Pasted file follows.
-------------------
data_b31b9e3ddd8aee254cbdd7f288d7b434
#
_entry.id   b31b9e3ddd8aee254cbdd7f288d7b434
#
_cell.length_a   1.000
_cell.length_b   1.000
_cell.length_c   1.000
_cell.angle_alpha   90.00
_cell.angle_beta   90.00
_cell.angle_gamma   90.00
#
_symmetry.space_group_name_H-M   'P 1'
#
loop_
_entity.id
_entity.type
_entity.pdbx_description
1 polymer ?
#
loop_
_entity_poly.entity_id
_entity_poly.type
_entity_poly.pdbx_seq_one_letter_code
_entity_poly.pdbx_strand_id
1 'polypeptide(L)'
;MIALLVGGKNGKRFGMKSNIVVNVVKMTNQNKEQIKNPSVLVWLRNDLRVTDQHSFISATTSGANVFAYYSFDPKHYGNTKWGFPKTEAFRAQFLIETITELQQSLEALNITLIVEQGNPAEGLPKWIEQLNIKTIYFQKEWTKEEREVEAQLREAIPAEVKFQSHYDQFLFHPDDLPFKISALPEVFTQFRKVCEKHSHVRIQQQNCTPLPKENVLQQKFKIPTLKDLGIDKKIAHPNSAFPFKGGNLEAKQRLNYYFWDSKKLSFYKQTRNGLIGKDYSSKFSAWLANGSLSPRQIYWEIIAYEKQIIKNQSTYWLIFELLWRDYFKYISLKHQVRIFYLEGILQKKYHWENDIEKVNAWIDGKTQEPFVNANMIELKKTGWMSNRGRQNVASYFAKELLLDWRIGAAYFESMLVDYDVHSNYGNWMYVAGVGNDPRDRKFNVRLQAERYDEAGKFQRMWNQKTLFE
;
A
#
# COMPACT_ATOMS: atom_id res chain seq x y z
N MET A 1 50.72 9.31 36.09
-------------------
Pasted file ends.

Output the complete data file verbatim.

data_b31b9e3ddd8aee254cbdd7f288d7b434
#
_entry.id   b31b9e3ddd8aee254cbdd7f288d7b434
#
_cell.length_a   1.000
_cell.length_b   1.000
_cell.length_c   1.000
_cell.angle_alpha   90.00
_cell.angle_beta   90.00
_cell.angle_gamma   90.00
#
_symmetry.space_group_name_H-M   'P 1'
#
loop_
_entity.id
_entity.type
_entity.pdbx_description
1 polymer ?
#
loop_
_entity_poly.entity_id
_entity_poly.type
_entity_poly.pdbx_seq_one_letter_code
_entity_poly.pdbx_strand_id
1 'polypeptide(L)'
;MIALLVGGKNGKRFGMKSNIVVNVVKMTNQNKEQIKNPSVLVWLRNDLRVTDQHSFISATTSGANVFAYYSFDPKHYGNTKWGFPKTEAFRAQFLIETITELQQSLEALNITLIVEQGNPAEGLPKWIEQLNIKTIYFQKEWTKEEREVEAQLREAIPAEVKFQSHYDQFLFHPDDLPFKISALPEVFTQFRKVCEKHSHVRIQQQNCTPLPKENVLQQKFKIPTLKDLGIDKKIAHPNSAFPFKGGNLEAKQRLNYYFWDSKKLSFYKQTRNGLIGKDYSSKFSAWLANGSLSPRQIYWEIIAYEKQIIKNQSTYWLIFELLWRDYFKYISLKHQVRIFYLEGILQKKYHWENDIEKVNAWIDGKTQEPFVNANMIELKKTGWMSNRGRQNVASYFAKELLLDWRIGAAYFESMLVDYDVHSNYGNWMYVAGVGNDPRDRKFNVRLQAERYDEAGKFQRMWNQKTLFE
;
A
#
# COMPACT_ATOMS: atom_id res chain seq x y z
N MET A 1 50.72 9.31 36.09